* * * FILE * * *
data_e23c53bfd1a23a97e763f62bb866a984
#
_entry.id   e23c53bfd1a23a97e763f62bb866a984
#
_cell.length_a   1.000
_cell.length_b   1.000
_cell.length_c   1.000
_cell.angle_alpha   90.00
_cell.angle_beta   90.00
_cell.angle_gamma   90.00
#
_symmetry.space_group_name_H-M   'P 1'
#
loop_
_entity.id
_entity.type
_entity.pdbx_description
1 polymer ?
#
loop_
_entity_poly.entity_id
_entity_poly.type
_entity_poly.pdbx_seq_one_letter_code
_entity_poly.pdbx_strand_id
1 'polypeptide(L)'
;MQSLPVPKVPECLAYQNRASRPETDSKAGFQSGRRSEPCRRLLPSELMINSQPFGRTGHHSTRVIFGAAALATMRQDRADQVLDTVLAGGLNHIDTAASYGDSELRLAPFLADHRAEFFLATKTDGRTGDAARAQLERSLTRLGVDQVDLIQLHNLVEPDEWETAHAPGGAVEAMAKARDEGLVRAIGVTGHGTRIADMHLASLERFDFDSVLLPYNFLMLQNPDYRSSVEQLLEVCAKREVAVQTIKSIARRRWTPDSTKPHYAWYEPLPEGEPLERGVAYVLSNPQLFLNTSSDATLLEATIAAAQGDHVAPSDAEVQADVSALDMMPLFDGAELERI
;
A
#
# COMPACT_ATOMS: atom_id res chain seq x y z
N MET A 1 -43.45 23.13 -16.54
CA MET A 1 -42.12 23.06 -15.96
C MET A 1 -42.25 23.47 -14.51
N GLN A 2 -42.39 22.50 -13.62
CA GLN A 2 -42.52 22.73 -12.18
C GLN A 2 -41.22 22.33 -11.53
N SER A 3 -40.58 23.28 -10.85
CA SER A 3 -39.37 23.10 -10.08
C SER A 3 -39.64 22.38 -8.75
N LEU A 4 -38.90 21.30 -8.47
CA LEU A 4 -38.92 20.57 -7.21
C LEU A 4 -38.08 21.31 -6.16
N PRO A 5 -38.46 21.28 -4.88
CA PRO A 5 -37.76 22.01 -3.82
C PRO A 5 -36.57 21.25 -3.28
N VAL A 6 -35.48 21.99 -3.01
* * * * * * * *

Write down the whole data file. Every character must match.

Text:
data_e23c53bfd1a23a97e763f62bb866a984
#
_entry.id   e23c53bfd1a23a97e763f62bb866a984
#
_cell.length_a   1.000
_cell.length_b   1.000
_cell.length_c   1.000
_cell.angle_alpha   90.00
_cell.angle_beta   90.00
_cell.angle_gamma   90.00
#
_symmetry.space_group_name_H-M   'P 1'
#
loop_
_entity.id
_entity.type
_entity.pdbx_description
1 polymer ?
#
loop_
_entity_poly.entity_id
_entity_poly.type
_entity_poly.pdbx_seq_one_letter_code
_entity_poly.pdbx_strand_id
1 'polypeptide(L)'
;MQSLPVPKVPECLAYQNRASRPETDSKAGFQSGRRSEPCRRLLPSELMINSQPFGRTGHHSTRVIFGAAALATMRQDRADQVLDTVLAGGLNHIDTAASYGDSELRLAPFLADHRAEFFLATKTDGRTGDAARAQLERSLTRLGVDQVDLIQLHNLVEPDEWETAHAPGGAVEAMAKARDEGLVRAIGVTGHGTRIADMHLASLERFDFDSVLLPYNFLMLQNPDYRSSVEQLLEVCAKREVAVQTIKSIARRRWTPDSTKPHYAWYEPLPEGEPLERGVAYVLSNPQLFLNTSSDATLLEATIAAAQGDHVAPSDAEVQADVSALDMMPLFDGAELERI
;
A
#
# COMPACT_ATOMS: atom_id res chain seq x y z
N MET A 1 -43.45 23.13 -16.54
CA MET A 1 -42.12 23.06 -15.96
C MET A 1 -42.25 23.47 -14.51
N GLN A 2 -42.39 22.50 -13.62
CA GLN A 2 -42.52 22.73 -12.18
C GLN A 2 -41.22 22.33 -11.53
N SER A 3 -40.58 23.28 -10.85
CA SER A 3 -39.37 23.10 -10.08
C SER A 3 -39.64 22.38 -8.75
N LEU A 4 -38.90 21.30 -8.47
CA LEU A 4 -38.92 20.57 -7.21
C LEU A 4 -38.08 21.31 -6.16
N PRO A 5 -38.46 21.28 -4.88
CA PRO A 5 -37.76 22.01 -3.82
C PRO A 5 -36.57 21.25 -3.28
N VAL A 6 -35.48 21.99 -3.01